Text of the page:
GDP growth surprised with strong dynamics, and the figures released on Friday will reveal the drivers. We believe that both strong external and domestic demand contributed positively. The headline figures of monthly activity indicators will print much softer results. However, this is due to the strong calendar effect. The underlying trends remain sound. The price level is set to decrease slightly in May, but inflation will remain at 2%.
The first reading of GDP growth in 1Q17 surprised on the upside with 1.3% qoq dynamics. The upcoming reading will reveal the growth drivers. While a number of domestic factors were behind the growth, including some investment revival, the acceleration of the global economy has, in our view, been the main supporter for the domestic economy. External trade backed economic growth in the last quarter of 2016 with a record-high surplus. We expect that the record figure has moved further up in 1Q17 and created 0.4pp of the GDP increase. However, external demand would not be enough to push GDP to such strong growth. We expect private consumption added another 0.4pp, while government consumption, inventory built, and investment each contributed 0.2pp. This shows that Czech economic growth extends across categories.
Sound external demand also persisted at the beginning of the second quarter. The external trade balance should maintain its decent surplus in April, as well. Despite the lower number of working days and thus weaker industrial production, external trade is set to print a high surplus of CZK20.2bn. External trade thus continues on track to match the record result it printed for 2016.
Industrial production printed strong growth in March, but the headline growth figure is set to slump radically in April. The reason is not a sudden loss of activity dynamics but rather calendar effects. While April 2016 had 21 working days, in 2017 there were only 18 working days. After adjustment for calendar effects, industrial production should keep its sound growth pace around 5% yoy. Forward-looking indicators from the Czech Republic as well as from other European economies suggest industrial production will be further supported by external demand. In the second half of the year, the revival of investment activity should provide further backing for demand for Czech industrial products.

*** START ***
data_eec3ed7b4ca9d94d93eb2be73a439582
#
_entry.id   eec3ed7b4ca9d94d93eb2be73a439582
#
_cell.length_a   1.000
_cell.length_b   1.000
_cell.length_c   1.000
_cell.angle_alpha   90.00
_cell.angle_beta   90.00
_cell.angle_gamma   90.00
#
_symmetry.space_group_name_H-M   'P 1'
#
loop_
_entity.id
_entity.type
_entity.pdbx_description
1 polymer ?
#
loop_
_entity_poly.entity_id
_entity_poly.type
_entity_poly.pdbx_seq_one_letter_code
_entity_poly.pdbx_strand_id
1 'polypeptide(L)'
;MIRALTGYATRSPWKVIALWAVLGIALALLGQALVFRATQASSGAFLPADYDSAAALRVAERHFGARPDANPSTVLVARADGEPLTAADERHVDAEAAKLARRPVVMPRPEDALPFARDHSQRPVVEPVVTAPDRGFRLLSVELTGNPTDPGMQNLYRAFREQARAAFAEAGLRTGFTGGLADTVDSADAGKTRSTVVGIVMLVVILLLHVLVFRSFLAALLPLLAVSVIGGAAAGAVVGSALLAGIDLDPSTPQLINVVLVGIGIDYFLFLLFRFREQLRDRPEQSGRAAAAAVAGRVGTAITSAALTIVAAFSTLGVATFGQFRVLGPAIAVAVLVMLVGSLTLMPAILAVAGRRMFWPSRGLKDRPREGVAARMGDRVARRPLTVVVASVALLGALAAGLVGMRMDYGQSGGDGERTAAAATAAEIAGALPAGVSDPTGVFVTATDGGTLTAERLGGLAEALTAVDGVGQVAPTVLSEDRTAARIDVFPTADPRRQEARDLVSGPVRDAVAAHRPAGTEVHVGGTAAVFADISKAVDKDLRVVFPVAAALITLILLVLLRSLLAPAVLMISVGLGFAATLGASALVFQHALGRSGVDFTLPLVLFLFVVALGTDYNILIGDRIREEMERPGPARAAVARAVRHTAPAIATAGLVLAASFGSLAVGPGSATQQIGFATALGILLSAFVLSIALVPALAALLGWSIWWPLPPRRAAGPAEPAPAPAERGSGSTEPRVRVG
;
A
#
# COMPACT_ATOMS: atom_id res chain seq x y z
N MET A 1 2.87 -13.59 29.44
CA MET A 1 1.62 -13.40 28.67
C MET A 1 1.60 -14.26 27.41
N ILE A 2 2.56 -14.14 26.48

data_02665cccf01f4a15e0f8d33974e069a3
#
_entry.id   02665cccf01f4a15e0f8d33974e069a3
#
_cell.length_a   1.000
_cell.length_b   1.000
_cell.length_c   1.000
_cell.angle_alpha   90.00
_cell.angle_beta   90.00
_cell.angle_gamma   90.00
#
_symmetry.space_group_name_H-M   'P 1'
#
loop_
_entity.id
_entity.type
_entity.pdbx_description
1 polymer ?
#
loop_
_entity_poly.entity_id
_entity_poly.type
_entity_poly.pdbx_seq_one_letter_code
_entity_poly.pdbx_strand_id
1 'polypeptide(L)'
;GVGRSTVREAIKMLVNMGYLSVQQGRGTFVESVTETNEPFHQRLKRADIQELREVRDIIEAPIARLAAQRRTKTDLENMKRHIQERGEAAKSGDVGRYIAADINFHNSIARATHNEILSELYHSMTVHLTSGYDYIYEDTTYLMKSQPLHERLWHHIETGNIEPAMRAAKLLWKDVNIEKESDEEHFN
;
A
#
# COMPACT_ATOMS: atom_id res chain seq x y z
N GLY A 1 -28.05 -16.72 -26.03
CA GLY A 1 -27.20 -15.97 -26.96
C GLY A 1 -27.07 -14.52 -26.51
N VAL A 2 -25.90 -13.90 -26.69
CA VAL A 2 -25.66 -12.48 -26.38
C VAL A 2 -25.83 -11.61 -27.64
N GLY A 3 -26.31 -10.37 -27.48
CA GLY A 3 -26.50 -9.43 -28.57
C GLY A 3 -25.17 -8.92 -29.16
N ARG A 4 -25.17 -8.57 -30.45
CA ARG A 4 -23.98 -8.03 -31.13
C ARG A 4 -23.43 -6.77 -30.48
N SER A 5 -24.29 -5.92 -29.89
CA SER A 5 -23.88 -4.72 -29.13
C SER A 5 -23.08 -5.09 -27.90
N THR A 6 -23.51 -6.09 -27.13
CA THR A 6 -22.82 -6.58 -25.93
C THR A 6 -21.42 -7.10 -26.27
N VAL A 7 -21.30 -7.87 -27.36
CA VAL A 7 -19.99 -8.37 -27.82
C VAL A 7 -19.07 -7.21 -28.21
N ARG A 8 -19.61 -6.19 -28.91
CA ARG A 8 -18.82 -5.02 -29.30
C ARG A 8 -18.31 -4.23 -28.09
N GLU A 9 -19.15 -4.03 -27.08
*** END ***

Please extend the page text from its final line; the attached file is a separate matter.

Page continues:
Strong economic activity from the first quarter spilled over into 2Q17, and thus a larger labour force is in demand. There is demand even for low-skilled labour, which is apparent in the share of unemployed statistics. The share of unemployed should fall further to 4.1% in May.
Very low unemployment and a solid economic performance in the first quarter have exercised more pressure on wage growth. Pressure in the private sector is also augmented by pay rises in public administration. Public wages increased 6.1% yoy in 4Q16 while wages in the private sector added only 3.7%. While we expect public wage growth dynamics to have persisted throughout the first quarter of 2017, public wages accelerated in our view, and overall nominal wage growth will print 4.5% yoy. However, given the surge in inflation at the beginning of the year, real wages will show growth of only 2% yoy.
Domestic consumer demand has been very strong in the first quarter of the year. According to our calculation, in the first three months of the year, retail sales increased a respectable 3.8% (SA). We expect that in April, retail sales will take a break and post a mild correction. However, its yoy growth will remain sound at 5.6%. Retail sales are also dampened by the lower number of working days, but the effect is much milder than in the case of industrial production. After calendar effects adjustment, the increase corresponds to 6.5%.
Inflation to stay at 2%
After the surprising drop from 2.6% to 2.0% in April, Czech inflation is set to remain unchanged in May. The price level will slightly decrease (-0.1% mom), according to our estimate, as fuel prices followed the slump of oil prices on global markets in late April/early May. Food prices should continue their normalisation after the surge at the year’s turn. Their price should decrease for the third month in a row. Both food and fuel prices should also ease their yoy growth and exert downward pressure on headline inflation. This pressure is mitigated by the acceleration of yoy inflation of administered prices as May 2016 was marked by a significant decrease in gas prices. The core prices remained unchanged both in yoy and mom terms in May, according to our calculations.